Narcolepsy Specialist South Saint Paul MN

You don’t have to accept sleep deprivation and the ills that accompany it. Nor must you resort to pharmaceutical sleeping aids, which generally bring on their own set of disabling symptoms. Before you take a tranquilizer, which will invariably mask your symptoms, consider trying these seven natural remedies—they can gently and effectively help you snooze your way back to health.

Michael G Saribalas, DO
(651) 645-3115
2545 Chicago Ave Ste 701
Minneapolis, MN
Specialties
Psychiatry, Sleep Medicine
Gender
Male
Education
Medical School: Kirksville College Of Osteopathic Medicine, Kirksville Mo 63501
Graduation Year: 1992

Data Provided by:
Pediatric Sleep Disorders Program Children's Hospitals & Clinics of Minnesota - St. Paul
(651) 220-6201
345 N. Smith Avenue
St. Paul, MN
Doctors Refferal
Yes for PSG''s No for Clinic Evaluation
Ages Seen
1 day to 21 years
Insurance
Insurance: All
Medicare: No
Medicaid: Yes

Noran Clinic Sleep Center
(612) 879-1653
2828 Chicago Avenue South
Minneapolis, MN
Ages Seen
13

Minnesota Regional Sleep Disorders Center Hennepin County Medical Center
(612) 873-6201
900 South 8th Street
Minneapolis, MN
Doctors Refferal
Preferred but not necessary
Ages Seen
Newborn - 80+
Insurance
Insurance: Most insurances accepted
Medicare: Yes
Medicaid: Yes

Minnesota Sleep Institute - Edina
(952) 567-7412
7450 France Avenue S
Edina, MN
Ages Seen
>16

Michael G Saribalas, DO
(651) 645-3115
Burnsville, MN
Specialties
Sleep Medicine
Gender
Male
Education
Medical School: Kirksville Coll Of Osteo Med, Kirksville Mo 63501
Graduation Year: 1992

Data Provided by:
Minnesota Sleep Institute - Woodbury
(952) 867-7400
8380 City Centre Drive
Woodbury, MN
Ages Seen
8+

The Sleep Center at the University of Minnesota Medical Center/ Fairview
(612) 273-3396
606 24th Avenue S
Minneapolis, MN
Ages Seen
15+

Fairview Diagnostic Sleep Center Fairview Southdale Hospital
(952) 924-5053
6405 France Avenue S.
Edina, MN
Ages Seen
18-geriatric

Minnesota Sleep Institute
(952) 567-7412
501 Nicollet Boulevard E
Burnsville, MN
Ages Seen
18+ years old

Data Provided by:

Countdown to a Good Night's Sleep

Provided by: 

By Herbert Ross, DC, with Keri Brenner, LAc

We spend up to a third of our lives asleep. Although some hard-driving people may view sleep as an inconvenience that curtails productivity and leisure activities, slumber is certainly no waste of time. In fact, sleep may play a more crucial role than diet or exercise in fostering optimal health.

A natural restorative, sleep offers an antidote to the damage done to our bodies during the day. It allows the body to replenish its immune system, eliminate free radicals, and ward off heart disease and mood imbalances. When sleep is disrupted—whether by lifestyle factors, insomnia, sleep apnea, narcolepsy, restless legs syndrome, jet lag, sleepwalking, night terrors, hormonal imbalance, or some other disorder—emotional and physiological health suffers.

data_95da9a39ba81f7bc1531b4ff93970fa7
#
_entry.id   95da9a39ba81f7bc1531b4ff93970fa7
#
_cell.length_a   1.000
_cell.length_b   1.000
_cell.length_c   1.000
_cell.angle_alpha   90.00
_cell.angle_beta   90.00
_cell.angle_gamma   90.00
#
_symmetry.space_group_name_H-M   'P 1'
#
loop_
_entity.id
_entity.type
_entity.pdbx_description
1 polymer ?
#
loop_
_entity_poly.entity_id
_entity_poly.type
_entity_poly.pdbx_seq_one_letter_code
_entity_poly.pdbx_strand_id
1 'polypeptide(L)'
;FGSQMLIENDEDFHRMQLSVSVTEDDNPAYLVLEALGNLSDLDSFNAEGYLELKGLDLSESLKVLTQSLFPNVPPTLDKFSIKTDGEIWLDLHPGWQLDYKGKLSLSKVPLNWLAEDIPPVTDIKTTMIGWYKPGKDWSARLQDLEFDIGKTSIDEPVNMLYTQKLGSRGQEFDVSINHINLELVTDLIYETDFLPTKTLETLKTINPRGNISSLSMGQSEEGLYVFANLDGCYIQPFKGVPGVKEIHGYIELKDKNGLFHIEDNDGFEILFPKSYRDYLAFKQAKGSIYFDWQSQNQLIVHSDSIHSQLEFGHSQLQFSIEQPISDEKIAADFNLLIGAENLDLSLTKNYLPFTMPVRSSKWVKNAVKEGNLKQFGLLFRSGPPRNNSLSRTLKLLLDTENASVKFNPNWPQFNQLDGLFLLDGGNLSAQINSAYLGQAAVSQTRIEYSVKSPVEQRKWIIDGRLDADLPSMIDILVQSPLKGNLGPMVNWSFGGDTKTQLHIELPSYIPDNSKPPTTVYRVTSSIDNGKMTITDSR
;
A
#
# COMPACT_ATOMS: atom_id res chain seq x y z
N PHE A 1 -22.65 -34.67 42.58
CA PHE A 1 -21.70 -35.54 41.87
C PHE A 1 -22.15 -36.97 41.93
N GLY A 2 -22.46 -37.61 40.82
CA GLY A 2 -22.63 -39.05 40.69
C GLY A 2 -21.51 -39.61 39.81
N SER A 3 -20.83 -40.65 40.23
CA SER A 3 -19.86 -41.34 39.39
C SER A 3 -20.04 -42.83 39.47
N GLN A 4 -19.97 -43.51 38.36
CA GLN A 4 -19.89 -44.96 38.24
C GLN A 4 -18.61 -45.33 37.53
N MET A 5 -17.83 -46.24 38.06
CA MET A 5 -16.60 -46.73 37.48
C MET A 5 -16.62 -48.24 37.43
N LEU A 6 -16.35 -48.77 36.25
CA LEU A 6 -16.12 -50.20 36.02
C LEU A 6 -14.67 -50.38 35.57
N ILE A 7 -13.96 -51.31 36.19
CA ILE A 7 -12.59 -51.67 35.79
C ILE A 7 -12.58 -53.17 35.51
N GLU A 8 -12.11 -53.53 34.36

But you don’t have to accept sleep deprivation and the ills that accompany it. Nor must you resort to pharmaceutical sleeping aids, which generally bring on their own set of disabling symptoms. Before you take a tranquilizer, which will invariably mask your symptoms, consider trying these seven natural remedies—they can gently and effectively help you snooze your way back to health.

1. Improve your diet

What you eat definitely influences the quality of your sleep. Fortunately, you have a great deal of control over these factors even though it can sometimes be hard to exercise. Here are the golden rules for a sleep-conducive diet:
• Avoid alcohol consumption or curtail it markedly.
• Avoid caffeine in all forms.
• Identify and eliminate allergenic foods. Common culprits include wheat, eggs, and chocolate, as well as milk and corn.
• Eat to boost levels of tryptophan, a building block for melatonin. To do that, eat an evening or bedtime snack consisting primarily of carbohydrates, but with a small amount of a food rich in tryptophan like turkey, chicken, eggs, dairy products, nuts and seeds, soy products, oatmeal, or bananas.
• Eat more raw vegetables and salad greens.
• Eat whole grains and high-fiber foods, and avoid sugary or processed simple carbohydrates. Whole grains contain many B vitamins, which act as natural sedatives for calming irritability and tension that may hinder deep sleep.
• Eat more protein during the day in the form of moderate amounts of lean meat, seafood, eggs, nuts, brown rice, beans, and avocados. Protein is digested more slowly and doesn’t cause an insulin spike, which may interfere with sleep.
• Eat a wide variety of foods to ensure that you are getting sufficient nutrition.
• Be aware of the fat content of foods. Incorporate healthy fats such as olive oil and flaxseed oil, which contain omega-3 and omega-6 fatty acids.
• Take 1 gram of niacinamide (vitamin B3) at bedtime. This is useful for those who fall sleep easily but awaken and cannot get back to sleep.
• Take 500 mg of chlorella or other algae products at bedtime, as a source of tryptophan.

2. Detoxify your body
Increasingly, researchers have identified toxicity ...

Author: Herbert Ross, DC, with Keri Brenner, LAc

Copyright 1999-2009 Natural Solutions: Vibrant Health, Balanced Living/Alternative Medicine/InnoVisi...